Autumn Statement 2023 - Pensions and Savings


The Chancellor’s 2023 Autumn Statement is perhaps more remarkable for what it did not include, rather than what it did. Financial planners had widely been expecting ISAs to benefit from an increase in annual allowance and a simplification.

The statement says they are “making changes to simplify ISAs and provide more choice, meaning it will be easier for people to choose the best ISA accounts for their needs and move money between them.”  In simple terms, this translates to allowing multiple subscriptions in the same tax year starting from April 2024. The hope will be to make ISA more accessible although time will tell if this makes any material change.

The most significant point of difference is being able to split your annual allowance of £20,000 between cash and shares with different providers in the same year.

Despite this being a relatively minor change, the value of an ISA is it provides a valuable shelter from both income tax and capital gains tax at a time when it is extremely valuable.

Additionally, there was an expectation that Inheritance Tax would get some airtime, even if it was signalling a future change, but that too did not materialise.

The headline in financial planning is undoubtedly State Pension, with Jeremy Hunt announcing the Government would honour its commitment to the triple lock, which determines how much it will increase. As a result, it will go up by 8.5% meaning from April 2024 it will be worth:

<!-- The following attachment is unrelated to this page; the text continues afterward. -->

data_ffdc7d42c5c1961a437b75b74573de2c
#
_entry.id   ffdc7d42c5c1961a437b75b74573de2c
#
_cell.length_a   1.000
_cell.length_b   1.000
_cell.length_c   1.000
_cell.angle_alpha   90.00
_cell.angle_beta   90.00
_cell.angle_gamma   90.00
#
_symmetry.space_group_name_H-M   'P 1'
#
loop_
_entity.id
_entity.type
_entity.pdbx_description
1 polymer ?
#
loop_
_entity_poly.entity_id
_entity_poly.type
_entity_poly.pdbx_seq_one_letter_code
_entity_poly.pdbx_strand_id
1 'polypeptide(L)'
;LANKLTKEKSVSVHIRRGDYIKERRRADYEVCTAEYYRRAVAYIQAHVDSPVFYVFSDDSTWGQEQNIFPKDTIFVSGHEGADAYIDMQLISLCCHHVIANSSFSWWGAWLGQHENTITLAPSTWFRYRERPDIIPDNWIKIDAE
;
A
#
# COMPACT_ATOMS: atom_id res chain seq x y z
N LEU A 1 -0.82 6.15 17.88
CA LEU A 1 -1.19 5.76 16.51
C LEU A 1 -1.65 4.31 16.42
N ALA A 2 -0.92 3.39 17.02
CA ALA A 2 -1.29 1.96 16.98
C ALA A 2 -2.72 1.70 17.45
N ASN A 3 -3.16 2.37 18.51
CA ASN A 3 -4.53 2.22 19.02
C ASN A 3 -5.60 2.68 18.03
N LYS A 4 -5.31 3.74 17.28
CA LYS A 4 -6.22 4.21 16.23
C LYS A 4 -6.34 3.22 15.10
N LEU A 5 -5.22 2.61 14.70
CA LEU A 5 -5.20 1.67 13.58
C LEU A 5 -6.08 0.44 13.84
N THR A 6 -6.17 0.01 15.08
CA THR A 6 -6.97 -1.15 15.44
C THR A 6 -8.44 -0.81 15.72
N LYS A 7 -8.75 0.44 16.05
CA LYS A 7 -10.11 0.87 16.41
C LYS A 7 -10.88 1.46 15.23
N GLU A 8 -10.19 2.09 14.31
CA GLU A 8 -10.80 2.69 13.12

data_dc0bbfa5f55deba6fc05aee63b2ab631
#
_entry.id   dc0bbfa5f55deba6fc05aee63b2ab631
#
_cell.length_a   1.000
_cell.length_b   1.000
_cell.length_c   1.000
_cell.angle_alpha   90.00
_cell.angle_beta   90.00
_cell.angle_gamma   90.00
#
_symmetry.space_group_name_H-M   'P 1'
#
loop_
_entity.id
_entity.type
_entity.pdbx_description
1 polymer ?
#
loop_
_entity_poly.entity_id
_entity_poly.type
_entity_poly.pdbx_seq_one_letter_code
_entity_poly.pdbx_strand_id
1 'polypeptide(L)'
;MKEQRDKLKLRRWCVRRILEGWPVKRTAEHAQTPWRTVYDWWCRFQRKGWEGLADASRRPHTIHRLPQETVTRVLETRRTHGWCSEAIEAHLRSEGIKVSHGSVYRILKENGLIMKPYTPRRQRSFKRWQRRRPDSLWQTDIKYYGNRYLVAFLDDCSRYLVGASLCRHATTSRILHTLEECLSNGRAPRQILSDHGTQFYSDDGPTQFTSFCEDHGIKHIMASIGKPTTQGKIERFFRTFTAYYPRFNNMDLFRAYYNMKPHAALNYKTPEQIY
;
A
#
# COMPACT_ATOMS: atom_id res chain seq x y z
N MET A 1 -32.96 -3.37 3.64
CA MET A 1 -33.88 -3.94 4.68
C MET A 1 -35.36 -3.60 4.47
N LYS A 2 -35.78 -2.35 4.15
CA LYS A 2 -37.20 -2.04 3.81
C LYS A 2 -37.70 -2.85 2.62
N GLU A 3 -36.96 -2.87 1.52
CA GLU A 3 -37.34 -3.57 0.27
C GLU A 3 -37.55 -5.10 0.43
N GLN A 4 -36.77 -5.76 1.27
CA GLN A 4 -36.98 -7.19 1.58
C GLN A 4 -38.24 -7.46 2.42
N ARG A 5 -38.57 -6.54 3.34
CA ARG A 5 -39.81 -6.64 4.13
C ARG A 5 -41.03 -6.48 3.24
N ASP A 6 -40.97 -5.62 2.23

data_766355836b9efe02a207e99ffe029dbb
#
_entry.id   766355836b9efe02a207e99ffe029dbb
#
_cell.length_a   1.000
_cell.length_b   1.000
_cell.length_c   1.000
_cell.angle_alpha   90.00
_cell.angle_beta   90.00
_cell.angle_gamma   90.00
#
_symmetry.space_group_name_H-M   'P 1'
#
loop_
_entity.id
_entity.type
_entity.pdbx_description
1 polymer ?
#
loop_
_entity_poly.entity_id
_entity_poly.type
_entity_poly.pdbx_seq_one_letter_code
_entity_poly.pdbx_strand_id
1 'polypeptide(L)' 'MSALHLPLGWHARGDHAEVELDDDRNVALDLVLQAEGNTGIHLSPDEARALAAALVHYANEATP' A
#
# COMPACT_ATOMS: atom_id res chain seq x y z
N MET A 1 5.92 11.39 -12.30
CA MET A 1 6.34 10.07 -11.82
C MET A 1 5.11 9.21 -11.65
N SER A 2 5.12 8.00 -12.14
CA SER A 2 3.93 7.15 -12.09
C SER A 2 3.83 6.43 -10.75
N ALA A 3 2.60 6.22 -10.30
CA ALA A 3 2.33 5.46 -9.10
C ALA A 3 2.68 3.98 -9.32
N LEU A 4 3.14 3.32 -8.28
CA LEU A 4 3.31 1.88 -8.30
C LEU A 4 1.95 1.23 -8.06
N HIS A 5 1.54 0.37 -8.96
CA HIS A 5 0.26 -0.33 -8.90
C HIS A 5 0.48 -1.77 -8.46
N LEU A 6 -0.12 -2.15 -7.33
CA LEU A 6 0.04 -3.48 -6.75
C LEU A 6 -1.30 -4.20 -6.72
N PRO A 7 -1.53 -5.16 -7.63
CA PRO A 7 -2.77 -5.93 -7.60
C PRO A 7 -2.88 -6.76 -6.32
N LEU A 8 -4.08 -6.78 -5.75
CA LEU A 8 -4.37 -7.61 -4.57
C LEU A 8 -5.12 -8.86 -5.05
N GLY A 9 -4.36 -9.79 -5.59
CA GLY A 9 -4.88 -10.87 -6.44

• £221.20 a week for the full, new flat-rate State Pension (for those who reached State Pension age after April 2016)
  • £169.50 a week for the full, old basic State Pension (for those who reached state pension age before April 2016)

Predominantly this is good news, especially for those who depend on the State Pension as their main or only source of retirement income. It should be noted that State Pension dies with the recipient, meaning that a surviving spouse or partner would lose a big chunk of income.

The increase will also have a material impact on those with other sources of retirement income, potentially pushing them into either a higher tax bracket or at least having more income subject to 20% income tax meaning that additional planning may be required.

Over and above the State Pension, a consultation was announced on the ‘pot for life’ concept, where an employee can port their pension pot from one employer to another. There is an obvious upside to this potential approach, but there are serious reservations around the infrastructure and capability to make this work across pension providers, payroll providers and employment tax specialists. We await further details on this proposal, but I expect it to meet some resistance along that journey.

If you would like to talk through how these announcements affect your pensions and savings, then please get in touch.

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